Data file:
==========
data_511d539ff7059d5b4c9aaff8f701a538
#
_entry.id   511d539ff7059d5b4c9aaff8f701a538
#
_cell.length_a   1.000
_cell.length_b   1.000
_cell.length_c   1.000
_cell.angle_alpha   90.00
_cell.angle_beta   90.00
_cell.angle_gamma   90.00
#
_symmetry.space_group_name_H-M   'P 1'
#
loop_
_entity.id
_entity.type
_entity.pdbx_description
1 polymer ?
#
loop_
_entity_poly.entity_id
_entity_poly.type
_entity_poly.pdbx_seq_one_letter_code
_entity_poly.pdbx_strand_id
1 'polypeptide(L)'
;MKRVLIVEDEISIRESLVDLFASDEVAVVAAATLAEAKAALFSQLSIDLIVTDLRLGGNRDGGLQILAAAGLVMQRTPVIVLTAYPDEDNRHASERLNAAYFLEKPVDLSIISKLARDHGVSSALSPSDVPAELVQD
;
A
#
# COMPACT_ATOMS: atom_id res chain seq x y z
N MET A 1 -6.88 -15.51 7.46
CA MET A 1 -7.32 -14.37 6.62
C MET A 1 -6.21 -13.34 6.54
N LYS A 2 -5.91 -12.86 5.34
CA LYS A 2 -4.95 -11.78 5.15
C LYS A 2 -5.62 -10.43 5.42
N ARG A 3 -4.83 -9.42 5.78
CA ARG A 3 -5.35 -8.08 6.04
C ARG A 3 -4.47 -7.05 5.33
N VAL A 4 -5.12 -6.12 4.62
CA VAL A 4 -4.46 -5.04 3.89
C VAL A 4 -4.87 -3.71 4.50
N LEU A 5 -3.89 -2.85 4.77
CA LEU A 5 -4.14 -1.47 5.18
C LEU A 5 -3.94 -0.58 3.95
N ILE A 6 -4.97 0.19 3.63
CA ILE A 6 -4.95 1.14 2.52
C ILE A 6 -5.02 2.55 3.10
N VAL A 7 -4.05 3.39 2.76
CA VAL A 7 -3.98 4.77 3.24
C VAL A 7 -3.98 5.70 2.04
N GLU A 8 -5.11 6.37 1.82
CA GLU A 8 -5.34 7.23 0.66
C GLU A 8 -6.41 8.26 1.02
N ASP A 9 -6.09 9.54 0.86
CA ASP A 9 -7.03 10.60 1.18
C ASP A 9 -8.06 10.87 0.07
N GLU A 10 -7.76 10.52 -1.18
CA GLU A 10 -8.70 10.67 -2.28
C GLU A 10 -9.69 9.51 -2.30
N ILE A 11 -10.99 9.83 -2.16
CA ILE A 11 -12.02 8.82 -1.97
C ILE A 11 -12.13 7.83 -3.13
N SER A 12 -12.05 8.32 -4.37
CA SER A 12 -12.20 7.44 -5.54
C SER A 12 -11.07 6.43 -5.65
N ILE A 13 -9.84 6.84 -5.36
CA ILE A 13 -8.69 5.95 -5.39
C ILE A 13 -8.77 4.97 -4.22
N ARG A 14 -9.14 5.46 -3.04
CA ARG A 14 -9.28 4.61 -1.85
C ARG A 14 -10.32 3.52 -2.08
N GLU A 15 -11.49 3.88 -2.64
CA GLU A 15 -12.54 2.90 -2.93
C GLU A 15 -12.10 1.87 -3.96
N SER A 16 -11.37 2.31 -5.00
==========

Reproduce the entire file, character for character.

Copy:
data_511d539ff7059d5b4c9aaff8f701a538
#
_entry.id   511d539ff7059d5b4c9aaff8f701a538
#
_cell.length_a   1.000
_cell.length_b   1.000
_cell.length_c   1.000
_cell.angle_alpha   90.00
_cell.angle_beta   90.00
_cell.angle_gamma   90.00
#
_symmetry.space_group_name_H-M   'P 1'
#
loop_
_entity.id
_entity.type
_entity.pdbx_description
1 polymer ?
#
loop_
_entity_poly.entity_id
_entity_poly.type
_entity_poly.pdbx_seq_one_letter_code
_entity_poly.pdbx_strand_id
1 'polypeptide(L)'
;MKRVLIVEDEISIRESLVDLFASDEVAVVAAATLAEAKAALFSQLSIDLIVTDLRLGGNRDGGLQILAAAGLVMQRTPVIVLTAYPDEDNRHASERLNAAYFLEKPVDLSIISKLARDHGVSSALSPSDVPAELVQD
;
A
#
# COMPACT_ATOMS: atom_id res chain seq x y z
N MET A 1 -6.88 -15.51 7.46
CA MET A 1 -7.32 -14.37 6.62
C MET A 1 -6.21 -13.34 6.54
N LYS A 2 -5.91 -12.86 5.34
CA LYS A 2 -4.95 -11.78 5.15
C LYS A 2 -5.62 -10.43 5.42
N ARG A 3 -4.83 -9.42 5.78
CA ARG A 3 -5.35 -8.08 6.04
C ARG A 3 -4.47 -7.05 5.33
N VAL A 4 -5.12 -6.12 4.62
CA VAL A 4 -4.46 -5.04 3.89
C VAL A 4 -4.87 -3.71 4.50
N LEU A 5 -3.89 -2.85 4.77
CA LEU A 5 -4.14 -1.47 5.18
C LEU A 5 -3.94 -0.58 3.95
N ILE A 6 -4.97 0.19 3.63
CA ILE A 6 -4.95 1.14 2.52
C ILE A 6 -5.02 2.55 3.10
N VAL A 7 -4.05 3.39 2.76
CA VAL A 7 -3.98 4.77 3.24
C VAL A 7 -3.98 5.70 2.04
N GLU A 8 -5.11 6.37 1.82
CA GLU A 8 -5.34 7.23 0.66
C GLU A 8 -6.41 8.26 1.02
N ASP A 9 -6.09 9.54 0.86
CA ASP A 9 -7.03 10.60 1.18
C ASP A 9 -8.06 10.87 0.07
N GLU A 10 -7.76 10.52 -1.18
CA GLU A 10 -8.70 10.67 -2.28
C GLU A 10 -9.69 9.51 -2.30
N ILE A 11 -10.99 9.83 -2.16
CA ILE A 11 -12.02 8.82 -1.97
C ILE A 11 -12.13 7.83 -3.13
N SER A 12 -12.05 8.32 -4.37
CA SER A 12 -12.20 7.44 -5.54
C SER A 12 -11.07 6.43 -5.65
N ILE A 13 -9.84 6.84 -5.36
CA ILE A 13 -8.69 5.95 -5.39
C ILE A 13 -8.77 4.97 -4.22
N ARG A 14 -9.14 5.46 -3.04
CA ARG A 14 -9.28 4.61 -1.85
C ARG A 14 -10.32 3.52 -2.08
N GLU A 15 -11.49 3.88 -2.64
CA GLU A 15 -12.54 2.90 -2.93
C GLU A 15 -12.10 1.87 -3.96
N SER A 16 -11.37 2.31 -5.00